Amid the coronavirus outbreak, many parents have understandably been hesitant to schedule their children’s routine health care, such as vaccines and health screenings.
Childhood vaccinations plummeted in mid-March after COVID-19 was declared a national emergency, leaving many children vulnerable to preventable diseases. It’s possible we could start seeing outbreaks of childhood diseases in the midst of the COVID-19 pandemic. Vaccinations can protect against 14 serious childhood diseases, including measles, influenza (flu), tetanus, polio and whooping cough.
Vaccinations are critical for infants because the vaccines are given on a fairly tight schedule, starting at about 2 months of age. This gives them the best chance for good immunity against illness. With babies, the more months they fall behind, the greater the chance that we’ll see outbreaks.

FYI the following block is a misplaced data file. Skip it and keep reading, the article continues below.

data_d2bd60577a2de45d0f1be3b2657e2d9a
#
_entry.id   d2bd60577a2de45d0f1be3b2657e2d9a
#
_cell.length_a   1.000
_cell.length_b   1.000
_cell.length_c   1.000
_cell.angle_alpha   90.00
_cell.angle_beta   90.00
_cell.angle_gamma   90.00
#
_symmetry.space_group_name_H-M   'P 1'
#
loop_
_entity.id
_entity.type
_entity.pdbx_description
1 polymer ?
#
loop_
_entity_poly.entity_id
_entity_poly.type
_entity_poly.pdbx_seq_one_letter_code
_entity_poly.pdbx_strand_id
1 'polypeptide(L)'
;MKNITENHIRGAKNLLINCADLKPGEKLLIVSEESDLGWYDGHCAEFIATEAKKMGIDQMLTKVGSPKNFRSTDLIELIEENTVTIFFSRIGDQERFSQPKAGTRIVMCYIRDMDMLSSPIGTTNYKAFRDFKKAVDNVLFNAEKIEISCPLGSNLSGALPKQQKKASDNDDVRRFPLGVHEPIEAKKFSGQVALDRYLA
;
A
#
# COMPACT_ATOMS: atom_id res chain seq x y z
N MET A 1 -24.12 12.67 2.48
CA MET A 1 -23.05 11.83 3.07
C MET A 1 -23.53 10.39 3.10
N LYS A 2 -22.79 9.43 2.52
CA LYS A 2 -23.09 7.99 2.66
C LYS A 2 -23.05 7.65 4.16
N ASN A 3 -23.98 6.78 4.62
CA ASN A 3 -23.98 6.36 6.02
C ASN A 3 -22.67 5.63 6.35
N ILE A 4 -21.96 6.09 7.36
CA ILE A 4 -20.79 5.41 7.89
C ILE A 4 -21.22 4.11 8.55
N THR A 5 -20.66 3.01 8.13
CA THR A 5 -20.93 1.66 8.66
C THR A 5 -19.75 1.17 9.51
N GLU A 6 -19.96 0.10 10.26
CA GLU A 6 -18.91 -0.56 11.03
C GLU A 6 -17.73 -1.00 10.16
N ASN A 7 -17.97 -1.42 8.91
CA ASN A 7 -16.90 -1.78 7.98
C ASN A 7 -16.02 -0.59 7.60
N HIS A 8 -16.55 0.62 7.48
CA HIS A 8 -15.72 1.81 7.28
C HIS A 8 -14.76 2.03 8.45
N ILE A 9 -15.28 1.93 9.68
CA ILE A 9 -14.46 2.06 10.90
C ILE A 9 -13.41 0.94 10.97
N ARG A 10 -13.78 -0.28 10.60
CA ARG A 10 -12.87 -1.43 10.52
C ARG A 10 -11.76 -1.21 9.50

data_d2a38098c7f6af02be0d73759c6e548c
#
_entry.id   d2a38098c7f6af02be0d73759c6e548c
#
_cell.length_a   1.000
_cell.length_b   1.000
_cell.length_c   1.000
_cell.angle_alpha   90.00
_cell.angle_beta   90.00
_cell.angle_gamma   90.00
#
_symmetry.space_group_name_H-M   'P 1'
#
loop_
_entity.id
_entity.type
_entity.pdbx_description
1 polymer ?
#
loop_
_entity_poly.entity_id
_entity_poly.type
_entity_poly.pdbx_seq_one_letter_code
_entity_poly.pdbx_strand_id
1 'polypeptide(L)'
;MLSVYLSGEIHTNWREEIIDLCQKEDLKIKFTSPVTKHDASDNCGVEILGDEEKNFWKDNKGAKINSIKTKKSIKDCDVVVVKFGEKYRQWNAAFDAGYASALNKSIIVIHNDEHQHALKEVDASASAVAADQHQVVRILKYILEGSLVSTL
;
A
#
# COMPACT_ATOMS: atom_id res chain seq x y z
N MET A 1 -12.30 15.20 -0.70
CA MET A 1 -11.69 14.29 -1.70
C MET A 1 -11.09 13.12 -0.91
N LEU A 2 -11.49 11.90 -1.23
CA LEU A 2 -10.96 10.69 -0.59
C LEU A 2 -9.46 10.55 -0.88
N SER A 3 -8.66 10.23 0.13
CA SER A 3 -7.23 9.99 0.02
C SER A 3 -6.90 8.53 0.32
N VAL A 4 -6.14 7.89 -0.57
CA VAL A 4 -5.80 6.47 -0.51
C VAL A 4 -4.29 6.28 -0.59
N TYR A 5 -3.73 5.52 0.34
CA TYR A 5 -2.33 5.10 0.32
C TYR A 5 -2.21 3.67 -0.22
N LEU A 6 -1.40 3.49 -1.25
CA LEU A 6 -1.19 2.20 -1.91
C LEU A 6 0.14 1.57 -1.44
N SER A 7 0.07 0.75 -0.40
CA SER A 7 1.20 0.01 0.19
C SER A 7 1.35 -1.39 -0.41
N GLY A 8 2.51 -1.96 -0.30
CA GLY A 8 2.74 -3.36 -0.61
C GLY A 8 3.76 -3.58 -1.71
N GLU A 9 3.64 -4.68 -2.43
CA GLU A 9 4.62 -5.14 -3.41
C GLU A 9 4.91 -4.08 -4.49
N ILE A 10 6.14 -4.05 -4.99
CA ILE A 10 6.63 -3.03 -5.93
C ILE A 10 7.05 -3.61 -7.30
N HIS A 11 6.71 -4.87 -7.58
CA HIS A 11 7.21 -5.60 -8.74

Pediatricians are concerned that children who have missed vaccinations have also missed other health care that occurs during those visits, including well-child visits, developmental screenings and other important care that should not be delayed.
The U.S. is already seeing the impacts of COVID-19. A recent article reported an alarming:
- 50% drop in measles, mumps, rubella vaccinations
- 50% drop in well-child office visits
- 42% drop in diphtheria and whooping cough vaccinations
- 73% drop in HPV vaccinations
“Parents should continue to prioritize getting their children and teens scheduled for routine vaccinations and well-child visits, in spite of anxieties over COVID,” stated Dr. Stacy Wagner, Christophel Clinic pediatrician. “Routine vaccinations can also help prevent coinfections and secondary infections associated with COVID.”
“As social distancing requirements are relaxed, children and teens who are not vaccinated will be at higher risk for contracting a disease that could be prevented by a vaccine,” she concluded.
Sources: nfid.org; cdc.gov; aap.org